10 years after his first Dolce & Gabbana Light Blue campaign, there’s still *something* about David Gandy.
There are a couple things we already knew about David Gandy—that probably everyone knows. 1) He is crazy good-looking. Not in a jokey, Derek Zoolander way, but in an IRL Greek god way. 2) A related fact: when it comes to male-modeldom, no one rules quite like Gandy. He’s the ultimate in nearly every way, in large part because of that iconic Dolce & Gabbana Light Blue campaign (now 10 years old—which, honestly, just makes us feel old), in which he stars with Bianca Balti. So when we were invited to Capri, the site of that famous picture, to meet Gandy and Balti, well, it was our chance, not only to, ahem, hang out in Capri, but also to learn a little bit more about the guy.
He’s nostalgic about Dolce & Gabbana Light Blue:
“Dolce is half the reason that I’m able to do all these crazy things I’m doing. It started here ten years age in Capri. When we were coming on the boat this time, I thought how very different it was ten years ago when I was at the Milan show and then we got the call to be in this campaign, but we didn’t know what it was. I got flown to Naples and I was just walking up and down the promenade not knowing what I was shooting, never having met Mario Testino. Then how ten years later I’m being chauffeured to the private boat that takes me to the island... It always seems longer than ten years ago and it’s slightly weird how things have changed.”
He has an English sense of humor...:
“I have my own person, my cologne applier [laughs]. It’s amazing. Now and again, you’ll see him, he’ll come around and spray the perfect amount of Light Blue. I call him LB. No, I’m just the same as everyone else. I’m joking. They say to spray your pulse points because then it’s closer to your blood, so wrists and neck. And then that’s about it. I think men make that mistake of when you get used to your scent and then you spray so much on you and it’s like you're eating the fragrance—it’s way too much. Less is more with a fragrance.”
...but not an English perspective on health:
“It’s quite easy when you come to places like this and there’s fresh fish. It’s harder to stay healthy in London then it is when I travel because in the Mediterranean and Spain, it’s just a healthy lifestyle anyway. The nutrition in England, I was just reading an article yesterday, is totally wrong. We are so nutritionally behind in the UK, it’s a little bit scary. Hence why we are the most obese European nation.
Thank god for Whole Foods. I cook for myself and don’t eat any processed foods. That’s the thing where people make mistakes is they look at something and they go, ‘wow, it says low fat and low carbs’—that’s rubbish. Just stay away from processed foods and eat fresh foods—that’s it. It’s so simple at the end of the day.”
His skincare routine is simple:
“Men are quite lucky. There’s three things a man should do: a serum, a moisturizer, a sunscreen and that’s it.”
He packs light:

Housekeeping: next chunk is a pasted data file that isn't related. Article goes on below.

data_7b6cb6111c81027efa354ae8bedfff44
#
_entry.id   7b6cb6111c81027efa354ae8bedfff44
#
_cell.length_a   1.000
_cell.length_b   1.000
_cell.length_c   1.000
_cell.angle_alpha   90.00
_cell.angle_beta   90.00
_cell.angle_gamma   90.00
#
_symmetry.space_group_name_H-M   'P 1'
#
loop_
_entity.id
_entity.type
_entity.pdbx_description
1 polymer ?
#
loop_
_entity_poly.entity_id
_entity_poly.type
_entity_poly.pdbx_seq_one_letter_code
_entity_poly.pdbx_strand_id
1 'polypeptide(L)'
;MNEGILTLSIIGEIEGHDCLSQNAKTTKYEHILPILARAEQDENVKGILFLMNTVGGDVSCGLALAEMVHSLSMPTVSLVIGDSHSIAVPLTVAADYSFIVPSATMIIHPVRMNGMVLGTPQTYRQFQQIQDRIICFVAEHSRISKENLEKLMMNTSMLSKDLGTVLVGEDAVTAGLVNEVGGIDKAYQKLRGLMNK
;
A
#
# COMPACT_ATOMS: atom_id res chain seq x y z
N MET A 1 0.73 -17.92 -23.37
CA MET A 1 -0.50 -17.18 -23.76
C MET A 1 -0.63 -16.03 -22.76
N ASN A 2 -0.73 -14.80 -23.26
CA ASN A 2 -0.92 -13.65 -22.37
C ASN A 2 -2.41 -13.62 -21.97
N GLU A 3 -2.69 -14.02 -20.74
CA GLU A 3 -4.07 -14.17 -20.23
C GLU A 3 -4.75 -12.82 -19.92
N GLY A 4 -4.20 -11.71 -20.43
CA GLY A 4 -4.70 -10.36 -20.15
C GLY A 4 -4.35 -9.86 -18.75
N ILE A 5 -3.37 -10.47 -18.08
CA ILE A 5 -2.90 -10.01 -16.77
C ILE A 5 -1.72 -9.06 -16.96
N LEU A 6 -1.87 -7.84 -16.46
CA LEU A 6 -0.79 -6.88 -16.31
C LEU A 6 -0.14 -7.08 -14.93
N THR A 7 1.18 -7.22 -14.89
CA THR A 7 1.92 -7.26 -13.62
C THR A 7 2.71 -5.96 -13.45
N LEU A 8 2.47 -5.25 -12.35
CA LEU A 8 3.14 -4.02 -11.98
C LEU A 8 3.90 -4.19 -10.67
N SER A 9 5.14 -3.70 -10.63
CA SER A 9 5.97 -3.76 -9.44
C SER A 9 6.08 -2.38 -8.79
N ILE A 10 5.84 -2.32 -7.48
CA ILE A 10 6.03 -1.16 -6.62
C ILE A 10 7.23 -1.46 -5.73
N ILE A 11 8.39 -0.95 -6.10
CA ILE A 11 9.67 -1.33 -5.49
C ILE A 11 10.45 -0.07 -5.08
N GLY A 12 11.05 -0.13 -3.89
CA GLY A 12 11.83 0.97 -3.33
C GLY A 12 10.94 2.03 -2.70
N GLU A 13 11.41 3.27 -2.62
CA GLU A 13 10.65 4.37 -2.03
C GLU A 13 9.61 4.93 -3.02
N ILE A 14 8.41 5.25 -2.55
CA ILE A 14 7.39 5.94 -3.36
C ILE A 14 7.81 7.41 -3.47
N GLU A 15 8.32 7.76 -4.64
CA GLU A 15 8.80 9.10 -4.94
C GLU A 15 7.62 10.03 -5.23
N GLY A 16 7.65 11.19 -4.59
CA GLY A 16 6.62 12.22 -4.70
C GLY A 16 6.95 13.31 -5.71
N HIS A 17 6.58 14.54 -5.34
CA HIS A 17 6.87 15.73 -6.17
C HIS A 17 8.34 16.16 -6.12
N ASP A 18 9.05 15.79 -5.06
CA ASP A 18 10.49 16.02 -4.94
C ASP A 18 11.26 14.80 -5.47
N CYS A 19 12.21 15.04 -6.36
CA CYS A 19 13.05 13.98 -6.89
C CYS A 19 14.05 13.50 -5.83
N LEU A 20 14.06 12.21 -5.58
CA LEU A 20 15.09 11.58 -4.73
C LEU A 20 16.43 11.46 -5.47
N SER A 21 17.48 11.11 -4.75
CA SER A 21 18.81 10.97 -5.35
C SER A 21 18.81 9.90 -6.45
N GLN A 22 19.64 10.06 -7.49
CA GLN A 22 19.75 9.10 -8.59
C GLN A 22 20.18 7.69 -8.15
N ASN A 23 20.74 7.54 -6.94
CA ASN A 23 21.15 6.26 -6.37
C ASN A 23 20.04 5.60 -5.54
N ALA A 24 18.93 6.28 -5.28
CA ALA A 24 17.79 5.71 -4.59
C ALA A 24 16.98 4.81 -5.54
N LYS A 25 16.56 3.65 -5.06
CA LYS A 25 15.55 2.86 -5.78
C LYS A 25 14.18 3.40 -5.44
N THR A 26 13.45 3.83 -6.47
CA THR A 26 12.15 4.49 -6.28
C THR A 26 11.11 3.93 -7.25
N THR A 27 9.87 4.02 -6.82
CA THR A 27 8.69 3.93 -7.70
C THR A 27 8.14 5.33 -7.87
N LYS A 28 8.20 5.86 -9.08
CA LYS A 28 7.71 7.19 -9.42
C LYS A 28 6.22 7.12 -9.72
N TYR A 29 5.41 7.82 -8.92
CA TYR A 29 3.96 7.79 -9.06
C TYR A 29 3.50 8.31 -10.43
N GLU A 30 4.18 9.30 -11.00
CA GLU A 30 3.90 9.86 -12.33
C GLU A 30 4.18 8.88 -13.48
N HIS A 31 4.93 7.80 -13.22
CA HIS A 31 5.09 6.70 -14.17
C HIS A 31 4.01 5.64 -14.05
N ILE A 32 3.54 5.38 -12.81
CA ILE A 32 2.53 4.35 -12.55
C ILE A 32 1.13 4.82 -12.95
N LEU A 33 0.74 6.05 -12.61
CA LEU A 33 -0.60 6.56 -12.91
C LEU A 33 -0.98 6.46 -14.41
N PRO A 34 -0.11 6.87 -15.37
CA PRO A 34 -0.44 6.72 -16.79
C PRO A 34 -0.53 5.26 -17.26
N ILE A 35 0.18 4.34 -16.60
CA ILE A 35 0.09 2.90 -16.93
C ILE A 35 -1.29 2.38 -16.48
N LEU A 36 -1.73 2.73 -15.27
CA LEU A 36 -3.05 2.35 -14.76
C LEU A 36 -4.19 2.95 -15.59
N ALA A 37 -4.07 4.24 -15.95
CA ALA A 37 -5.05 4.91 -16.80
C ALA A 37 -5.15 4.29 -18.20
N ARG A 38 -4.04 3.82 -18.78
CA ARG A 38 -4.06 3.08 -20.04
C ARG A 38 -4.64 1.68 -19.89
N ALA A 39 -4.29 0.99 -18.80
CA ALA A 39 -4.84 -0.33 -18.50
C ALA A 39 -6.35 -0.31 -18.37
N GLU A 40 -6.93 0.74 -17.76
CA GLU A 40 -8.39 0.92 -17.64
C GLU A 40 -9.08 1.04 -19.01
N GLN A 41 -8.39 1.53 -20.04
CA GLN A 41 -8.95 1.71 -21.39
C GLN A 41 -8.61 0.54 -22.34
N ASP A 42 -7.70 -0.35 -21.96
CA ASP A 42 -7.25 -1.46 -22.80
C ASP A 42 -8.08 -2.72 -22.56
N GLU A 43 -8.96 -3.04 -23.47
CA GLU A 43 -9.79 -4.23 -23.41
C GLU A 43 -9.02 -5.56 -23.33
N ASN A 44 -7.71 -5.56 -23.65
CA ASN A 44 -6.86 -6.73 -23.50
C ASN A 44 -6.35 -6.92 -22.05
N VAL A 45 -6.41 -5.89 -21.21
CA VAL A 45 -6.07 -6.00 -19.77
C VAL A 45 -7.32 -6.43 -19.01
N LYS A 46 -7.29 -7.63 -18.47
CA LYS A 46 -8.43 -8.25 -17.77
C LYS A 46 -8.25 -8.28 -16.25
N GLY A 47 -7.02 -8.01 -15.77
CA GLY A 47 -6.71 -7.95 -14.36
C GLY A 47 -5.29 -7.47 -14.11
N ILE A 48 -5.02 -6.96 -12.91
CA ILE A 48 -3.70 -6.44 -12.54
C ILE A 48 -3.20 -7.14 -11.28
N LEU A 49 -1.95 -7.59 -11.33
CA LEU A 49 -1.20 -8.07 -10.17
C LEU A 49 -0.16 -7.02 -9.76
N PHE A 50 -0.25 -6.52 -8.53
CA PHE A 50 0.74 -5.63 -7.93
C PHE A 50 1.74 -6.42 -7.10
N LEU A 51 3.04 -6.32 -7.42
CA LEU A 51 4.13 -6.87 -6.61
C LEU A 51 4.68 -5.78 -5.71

“I designed beachwear, my own line David Gandy, which is part of my range, so I pretty much packed that. I thought Capri, swimwear, towelling polo shirts, maybe just some light loose trousers. That was about it. I designed the right range—for this trip anyway.
I pack quite light. I just don’t like having a lot of stuff. I quite clinically think: ‘right, I’ve got two days out.’ I never bring options or anything like that. I know what I’m wearing. And I have to have chargers and cables. I feel an electronic store when I’m going away now. There’s chargers for something and adapters for something, and laptops and wires and everything else—the madness.”
He got his start with a televised competition:
“I was at university and my friends sent a video to a TV competition on mid-morning television. I started from there and I finished uni and thought, well, it might be interesting for a year or so. Fifteen years later here we are. Still. Traveling around the world.”
He’s not *just* a model:
“I have my own clothing range, I have four charities, I powerboat race, I race cars. I have my racing license. I write for Vogue and GQ. I review cars for Vanity Fair. I don’t really model that much anymore because I have all these other things. But the fashion industry has given me all the avenues to be able to do everything that I’ve really, really wanted to do. I get bored so easily and if you meet me when I’m bored I’m just awful. I’m actually here for two weeks and I’m like, I need some time off! Let’s start a new project or something.”
He’s a speed freak:
“We just broke the powerboat speed record. We did 124 to 126 miles an hour on the water, which is just scary. You have to do all these dunk tests before and sea survival tests just in case something goes wrong. Basically you’re just chucked into a swimming pool for a whole day turned upside down, flipped up again, turned upside down. Then you have to sit there with water pouring up your nose. You have to sit there for a minute. They did this dramatic thing on BBC One about how the fighter pilots have to do it. They made it look so horrible on screen. We were fine when we were racing. Touch wood. I’ve got to do another one soon, but that was pretty extreme.”